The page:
Originally published in The Huffington Post.
There’s a special kind of horror that comes from watching a human catastrophe escalate in front of our eyes, knowing that for most of us sending money is the only useful thing we can do. I remember seeing the terror of the Rwandan genocide explode, visible even on U.S. television, while up close and personal I watched the U.S. and French diplomats in the Security Council working openly to prevent the United Nations from acting to stop the genocidaires. And despite all the differences between natural disasters and those caused by human beings, the sense of helplessness is much the same watching the Haiti crisis from the safety of our living rooms.
This time, of course, the U.S. is not trying to prevent humanitarian assistance. President Obama made all the right commitments to the Haitian people, promising emergency assistance AND that we would stand with them into the future. He made clear that it is indeed the role and responsibility of government to respond to humanitarian crises, and that’s a good thing (even if he also anointed his predecessors to lead a parallel privatized response).
But the reality is, on the ground, some of the same problems that we’ve seen so many times before have already emerged, as U.S. military forces take charge, as the United Nations is pushed aside by overbearing U.S. power, as desperate humanitarian needs take a back seat to the Pentagon’s priorities. Saturday morning’s New York Times quoted Secretary of State Clinton saying, “we are working to back them [the Haitian government] up but not to supplant them.” That was good. But then she said she expected the Haitian government to pass an emergency decree including things like the right to impose curfews. “The decree would give the government an enormous amount of authority, which in practice they would delegate to us ,” Clinton said. So much for “not supplanting them.”
Already the U.S. military controls the airport. That means, according to the UN’s World Food Program, that of the 200 flights in and out each day, “most of these flights are for the United States military. Their priorities are to secure the country. Ours are to feed.” The WFP’s planes full of food, medicine, and water were unable to land in on Thursday or Friday, because the priority was U.S.-defined security. On Saturday at least two Mexican planeloads of humanitarian supplies were turned away while several more planeloads of U.S. troops landed.
And given that at this time there was not widespread violence threatening to prevent the delivery of aid, this privileging of troops over water, medicine, and food may well have cost Haitian lives.
This militarization of the aid effort was based solely on the expectation, not the reality, of large-scale violence. The U.S. decision to send the Marines first, before doctors or water, was based on the anticipation that there would be violence that would prevent the distribution of supplies. In fact, despite widespread anger and looting, especially of food, incidents of real violence (though widely reported) have been relatively few and isolated. The bottom line must be who is in charge. With the Haitian government devastated, any necessary turn-over of authority should go to the United Nations rather than to the U.S. military. The U.S. should put the Pentagon’s massive airlift capacity at the service of Haiti and the United Nations, not the other way around. Militarizing the provision of aid is not going to save the most lives.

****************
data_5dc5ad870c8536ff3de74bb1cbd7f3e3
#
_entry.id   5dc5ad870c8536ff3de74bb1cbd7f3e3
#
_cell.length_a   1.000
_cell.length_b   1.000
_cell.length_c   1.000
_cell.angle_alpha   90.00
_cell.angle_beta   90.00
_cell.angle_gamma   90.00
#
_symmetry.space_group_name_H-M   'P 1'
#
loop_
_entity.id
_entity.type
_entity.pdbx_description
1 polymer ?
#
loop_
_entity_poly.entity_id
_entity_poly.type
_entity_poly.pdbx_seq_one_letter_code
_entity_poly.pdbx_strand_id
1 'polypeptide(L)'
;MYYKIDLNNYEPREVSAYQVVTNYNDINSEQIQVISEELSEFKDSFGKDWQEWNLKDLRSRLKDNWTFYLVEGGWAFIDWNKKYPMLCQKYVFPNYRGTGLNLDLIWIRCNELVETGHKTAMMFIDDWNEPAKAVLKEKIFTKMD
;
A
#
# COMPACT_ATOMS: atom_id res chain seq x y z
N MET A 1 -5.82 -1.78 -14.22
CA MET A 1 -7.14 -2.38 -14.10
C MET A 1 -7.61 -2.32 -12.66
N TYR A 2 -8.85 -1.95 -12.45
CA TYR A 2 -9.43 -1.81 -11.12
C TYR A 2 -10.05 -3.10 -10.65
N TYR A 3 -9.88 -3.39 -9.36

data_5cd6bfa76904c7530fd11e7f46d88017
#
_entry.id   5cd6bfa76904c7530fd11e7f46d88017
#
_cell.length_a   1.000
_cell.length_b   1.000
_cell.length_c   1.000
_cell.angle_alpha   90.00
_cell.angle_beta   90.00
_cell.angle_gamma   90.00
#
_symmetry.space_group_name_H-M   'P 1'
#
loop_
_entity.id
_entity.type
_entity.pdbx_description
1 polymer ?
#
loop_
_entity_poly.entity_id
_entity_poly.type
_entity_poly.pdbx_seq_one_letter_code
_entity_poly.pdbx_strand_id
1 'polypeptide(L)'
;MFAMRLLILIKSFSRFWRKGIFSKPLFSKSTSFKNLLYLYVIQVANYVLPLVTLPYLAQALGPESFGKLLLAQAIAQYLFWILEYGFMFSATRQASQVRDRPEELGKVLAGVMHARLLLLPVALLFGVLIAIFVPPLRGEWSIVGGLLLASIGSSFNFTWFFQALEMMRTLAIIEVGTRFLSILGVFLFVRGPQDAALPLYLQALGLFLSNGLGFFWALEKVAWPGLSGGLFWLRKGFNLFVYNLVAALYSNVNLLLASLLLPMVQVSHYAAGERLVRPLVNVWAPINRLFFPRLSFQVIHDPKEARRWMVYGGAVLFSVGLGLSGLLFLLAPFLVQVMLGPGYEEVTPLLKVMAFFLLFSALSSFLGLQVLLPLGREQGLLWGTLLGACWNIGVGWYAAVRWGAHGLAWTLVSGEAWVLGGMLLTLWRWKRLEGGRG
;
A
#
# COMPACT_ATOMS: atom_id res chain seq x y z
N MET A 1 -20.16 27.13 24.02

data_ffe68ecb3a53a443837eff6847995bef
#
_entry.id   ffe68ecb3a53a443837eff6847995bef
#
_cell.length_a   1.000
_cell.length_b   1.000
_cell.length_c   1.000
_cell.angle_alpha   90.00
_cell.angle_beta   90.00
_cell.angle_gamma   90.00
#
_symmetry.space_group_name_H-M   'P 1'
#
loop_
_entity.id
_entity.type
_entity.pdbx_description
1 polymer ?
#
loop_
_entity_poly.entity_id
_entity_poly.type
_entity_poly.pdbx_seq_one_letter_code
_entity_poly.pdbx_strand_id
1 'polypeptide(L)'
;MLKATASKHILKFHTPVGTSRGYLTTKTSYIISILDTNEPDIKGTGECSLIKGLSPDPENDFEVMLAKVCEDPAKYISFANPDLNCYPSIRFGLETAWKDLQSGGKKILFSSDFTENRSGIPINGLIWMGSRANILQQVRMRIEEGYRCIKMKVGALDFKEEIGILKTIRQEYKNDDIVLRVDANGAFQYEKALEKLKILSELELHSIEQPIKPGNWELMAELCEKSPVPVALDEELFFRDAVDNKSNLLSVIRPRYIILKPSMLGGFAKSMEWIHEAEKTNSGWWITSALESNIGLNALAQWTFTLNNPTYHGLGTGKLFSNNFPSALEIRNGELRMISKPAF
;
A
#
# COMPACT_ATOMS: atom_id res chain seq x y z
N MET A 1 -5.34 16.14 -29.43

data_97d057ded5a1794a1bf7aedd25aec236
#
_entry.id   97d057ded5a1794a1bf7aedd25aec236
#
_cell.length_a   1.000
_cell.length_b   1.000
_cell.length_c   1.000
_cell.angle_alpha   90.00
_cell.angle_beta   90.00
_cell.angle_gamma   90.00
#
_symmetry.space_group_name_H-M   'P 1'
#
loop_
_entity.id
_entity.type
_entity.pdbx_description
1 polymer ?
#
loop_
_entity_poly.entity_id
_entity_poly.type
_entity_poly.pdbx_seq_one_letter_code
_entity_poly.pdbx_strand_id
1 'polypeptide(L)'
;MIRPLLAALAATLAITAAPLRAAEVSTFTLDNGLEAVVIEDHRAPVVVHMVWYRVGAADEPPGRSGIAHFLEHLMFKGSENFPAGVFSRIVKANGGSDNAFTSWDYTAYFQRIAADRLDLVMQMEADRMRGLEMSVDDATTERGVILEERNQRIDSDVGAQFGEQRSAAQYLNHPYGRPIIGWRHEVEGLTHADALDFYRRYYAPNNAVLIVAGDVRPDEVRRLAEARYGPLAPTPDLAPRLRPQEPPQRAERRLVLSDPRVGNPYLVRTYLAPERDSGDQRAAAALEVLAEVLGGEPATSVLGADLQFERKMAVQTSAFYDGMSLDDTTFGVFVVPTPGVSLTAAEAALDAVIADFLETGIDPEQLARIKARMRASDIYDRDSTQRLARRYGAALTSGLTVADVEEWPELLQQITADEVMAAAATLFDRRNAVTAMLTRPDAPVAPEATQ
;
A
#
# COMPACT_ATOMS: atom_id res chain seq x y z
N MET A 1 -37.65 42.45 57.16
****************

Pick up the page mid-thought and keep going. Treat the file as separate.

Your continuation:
Unfortunately, we’ve seen this all before. Below is an excerpt from my 1995 book, Calling the Shots: How Washington Dominates Today’s UN. Seems too many lessons are still unlearned.
In the meantime, sending funds is still crucial. One of the organizations that has been working on the ground in Haiti for more than 20 years, Partners in Health, is now doing extraordinary work responding to the emergency. You can reach them for updates of conditions on the ground and to donate funds at www.standwithhaiti.org/haiti.
Haiti: In Washington’s Backyard
On the morning of September 22, 1994, the New York Times was filled with articles about the UN: Taiwan’s bid for UN membership had been turned down; UN-sponsored negotiations on nuclear power plants were stalled; the UN faced continuing crises in Rwanda, Somalia, Bosnia. There were also two-and-a-half entire pages devoted to the thousands of U.S. troops occupying Haiti and the pending return of exiled President Aristide, and the words “United Nations” never even appeared.
That night, Nightline devoted a full 45-minute show to an hour-by-hour chronology of the Haiti crisis, and the decision-making process that led to the U.S. occupation. In the entire 45 minutes, nowhere did the words “United Nations” appear. Once having granted its before-the-fact approval of anything the U.S. might choose to do, the UN was utterly excluded from Washington’s decisions about Haiti’s fate.
When Dante Caputo resigned his post as the UN’s special envoy to Haiti on September 19, 1993, he committed the unthinkable for a top U.N. official: he openly criticized the U.S., the organization’s most powerful member state. “In effect,” he wrote in his letter of resignation, “the total absence of consultation and information from the United States Government makes me believe that this country has in fact made the decision to act unilaterally in the Haitian process.”
His resignation marked a key juncture in the UN’s involvement in Haiti. The organization had done little during the years that Haiti languished under the U.S.-backed family-military dictatorship of Papa Doc Duvalier and his successor son, Baby Doc. Haiti was understood to be central to Washington’s sphere of influence, and the UN had been kept marginalized. Even when mass mobilization finally led to the end of Duvalier rule and the election of the popular priest, Father Jean-Bertrand Aristide early in 1990, the UN also played relatively little role in assisting the fledgling government in dealing with the economic devastation that had for years made Haiti the poorest country in the western hemisphere and a lucrative center for U.S. manufacturing industries eager to exploit Haiti’s pennies-a-day workers.